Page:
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The Gully Project: We have science!

My botanic discovery on Day 4 of the Gully Project was this attractive little seedling, found growing through the leaf litter about a metre from the stream bank. I was completely stumped by this one at first (not unusual it itself - my botanical knowledge is so limited), but somehow worked out that it might be titoki (Alectryon excelsus). The tricky thing with titoki is that its leaf form varies from being toothed (as in this little fellow) to only having subtle 'toothing' around the leaf margins. I suspect too that the form may change in the same individual as it grows from a juvenile to mature tree.

This tree, which grows up to 12 to 20 metres, is fairly common in coastal and lowland forests in the North Island and coastal forests in the top half of the South Island. It tends to favour alluvial ground such as river flats, so it is not surprising that it has found itself a spot down by the stream.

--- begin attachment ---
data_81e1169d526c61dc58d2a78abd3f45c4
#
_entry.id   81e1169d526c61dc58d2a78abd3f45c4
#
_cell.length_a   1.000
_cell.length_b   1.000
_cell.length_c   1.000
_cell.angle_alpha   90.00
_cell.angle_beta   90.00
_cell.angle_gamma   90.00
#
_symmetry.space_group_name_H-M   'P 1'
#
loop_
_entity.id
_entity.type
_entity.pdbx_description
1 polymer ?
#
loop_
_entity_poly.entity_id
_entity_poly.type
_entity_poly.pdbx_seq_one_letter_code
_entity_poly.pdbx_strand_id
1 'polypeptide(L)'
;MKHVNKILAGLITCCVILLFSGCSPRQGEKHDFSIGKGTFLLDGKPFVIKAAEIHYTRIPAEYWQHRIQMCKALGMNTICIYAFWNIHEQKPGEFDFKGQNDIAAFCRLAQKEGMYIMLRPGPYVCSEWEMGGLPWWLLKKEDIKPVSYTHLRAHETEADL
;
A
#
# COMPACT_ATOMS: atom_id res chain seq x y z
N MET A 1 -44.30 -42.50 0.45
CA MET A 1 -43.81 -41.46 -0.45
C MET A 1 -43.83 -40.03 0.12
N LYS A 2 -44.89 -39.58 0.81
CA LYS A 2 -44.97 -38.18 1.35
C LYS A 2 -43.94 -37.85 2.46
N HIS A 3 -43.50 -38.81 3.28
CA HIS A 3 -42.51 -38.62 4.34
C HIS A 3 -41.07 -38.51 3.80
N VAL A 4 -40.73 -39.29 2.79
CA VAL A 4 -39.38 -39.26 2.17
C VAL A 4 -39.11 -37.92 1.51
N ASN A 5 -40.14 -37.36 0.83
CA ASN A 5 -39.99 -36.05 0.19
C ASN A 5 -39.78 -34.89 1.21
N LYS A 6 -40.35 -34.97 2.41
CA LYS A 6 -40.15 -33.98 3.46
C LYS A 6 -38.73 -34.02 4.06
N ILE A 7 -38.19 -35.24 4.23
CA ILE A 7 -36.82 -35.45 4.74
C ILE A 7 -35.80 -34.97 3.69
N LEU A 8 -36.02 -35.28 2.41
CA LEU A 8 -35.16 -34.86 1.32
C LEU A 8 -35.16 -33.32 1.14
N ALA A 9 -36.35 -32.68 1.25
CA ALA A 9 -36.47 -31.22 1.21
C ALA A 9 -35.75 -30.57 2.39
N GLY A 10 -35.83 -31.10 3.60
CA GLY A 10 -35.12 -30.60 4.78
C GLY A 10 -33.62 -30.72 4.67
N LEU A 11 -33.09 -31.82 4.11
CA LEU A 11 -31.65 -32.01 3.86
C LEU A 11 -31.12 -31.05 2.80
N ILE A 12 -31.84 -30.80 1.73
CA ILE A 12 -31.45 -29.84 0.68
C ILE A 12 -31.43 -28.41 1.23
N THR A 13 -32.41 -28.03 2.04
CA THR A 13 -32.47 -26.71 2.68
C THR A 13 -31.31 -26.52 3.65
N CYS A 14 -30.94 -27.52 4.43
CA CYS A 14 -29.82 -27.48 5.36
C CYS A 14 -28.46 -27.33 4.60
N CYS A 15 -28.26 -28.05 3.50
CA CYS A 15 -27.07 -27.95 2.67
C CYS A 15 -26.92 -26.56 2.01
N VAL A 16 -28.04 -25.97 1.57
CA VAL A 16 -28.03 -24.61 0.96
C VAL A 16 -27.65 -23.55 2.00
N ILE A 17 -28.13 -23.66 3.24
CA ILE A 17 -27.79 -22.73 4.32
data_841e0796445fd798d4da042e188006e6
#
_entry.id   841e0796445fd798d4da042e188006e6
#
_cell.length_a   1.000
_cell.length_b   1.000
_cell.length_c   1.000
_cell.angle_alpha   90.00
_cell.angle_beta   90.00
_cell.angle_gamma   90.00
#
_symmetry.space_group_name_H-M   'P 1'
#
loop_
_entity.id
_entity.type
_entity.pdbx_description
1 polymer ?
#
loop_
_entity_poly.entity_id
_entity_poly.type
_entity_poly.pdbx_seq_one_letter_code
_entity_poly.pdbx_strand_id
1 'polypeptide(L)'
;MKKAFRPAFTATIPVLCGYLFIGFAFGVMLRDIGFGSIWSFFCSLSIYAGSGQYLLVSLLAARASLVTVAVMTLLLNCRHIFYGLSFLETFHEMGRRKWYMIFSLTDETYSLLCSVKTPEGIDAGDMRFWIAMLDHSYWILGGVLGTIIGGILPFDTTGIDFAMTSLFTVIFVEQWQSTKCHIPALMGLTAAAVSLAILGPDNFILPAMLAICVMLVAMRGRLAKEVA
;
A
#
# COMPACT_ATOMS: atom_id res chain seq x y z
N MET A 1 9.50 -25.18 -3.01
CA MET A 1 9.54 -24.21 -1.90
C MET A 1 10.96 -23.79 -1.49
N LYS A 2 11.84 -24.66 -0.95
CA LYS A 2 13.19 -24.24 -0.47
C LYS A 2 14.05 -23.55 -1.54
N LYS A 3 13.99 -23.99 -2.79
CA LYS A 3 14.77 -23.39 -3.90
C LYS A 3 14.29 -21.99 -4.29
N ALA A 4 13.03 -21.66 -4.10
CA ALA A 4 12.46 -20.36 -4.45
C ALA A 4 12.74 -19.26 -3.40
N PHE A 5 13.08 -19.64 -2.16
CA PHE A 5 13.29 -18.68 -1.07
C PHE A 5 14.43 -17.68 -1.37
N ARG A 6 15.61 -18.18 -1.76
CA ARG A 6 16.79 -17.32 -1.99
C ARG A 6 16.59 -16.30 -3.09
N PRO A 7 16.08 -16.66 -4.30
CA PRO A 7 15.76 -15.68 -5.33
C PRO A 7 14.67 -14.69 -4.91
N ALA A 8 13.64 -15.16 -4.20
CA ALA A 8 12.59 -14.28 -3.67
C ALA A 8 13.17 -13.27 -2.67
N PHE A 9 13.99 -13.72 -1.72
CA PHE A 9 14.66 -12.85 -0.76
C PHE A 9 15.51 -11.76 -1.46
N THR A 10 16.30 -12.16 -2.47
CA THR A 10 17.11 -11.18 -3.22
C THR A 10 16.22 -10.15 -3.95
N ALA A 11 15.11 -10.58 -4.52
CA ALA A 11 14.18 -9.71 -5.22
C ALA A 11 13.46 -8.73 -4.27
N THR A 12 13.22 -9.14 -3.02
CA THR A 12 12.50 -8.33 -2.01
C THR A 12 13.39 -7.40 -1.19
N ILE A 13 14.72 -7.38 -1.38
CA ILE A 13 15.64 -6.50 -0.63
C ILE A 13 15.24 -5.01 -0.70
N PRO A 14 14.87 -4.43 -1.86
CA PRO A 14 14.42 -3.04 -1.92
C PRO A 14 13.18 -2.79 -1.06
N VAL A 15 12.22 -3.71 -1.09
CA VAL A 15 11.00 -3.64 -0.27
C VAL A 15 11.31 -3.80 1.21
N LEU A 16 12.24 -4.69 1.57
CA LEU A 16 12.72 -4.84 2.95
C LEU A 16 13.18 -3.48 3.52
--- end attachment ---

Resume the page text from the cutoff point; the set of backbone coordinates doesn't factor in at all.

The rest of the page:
Oil squeezed from the seeds of the titoki was valued by Maori as hair oil, and was also used for various medicinal applications. European settlers sometimes referred to it as the New Zealand ash because of the resemblance of its foliage to the European ash.

And in other news... we now have science! Yesterday my electronic blood pressure monitor arrived. This will enable me to measure my blood pressure before and after my excursions down into the gully. Blood pressure is one way to measure external effects, such as nature immersion, on stress levels in the body. As previously mentioned, the hormone cortisol, found in saliva, is probably a better, more reliable one, but I don't think cortisol test kits for home are available in New Zealand - happy to be corrected on this though! So blood pressure it is. Hopefully I will be able to report on this after my next excursion.

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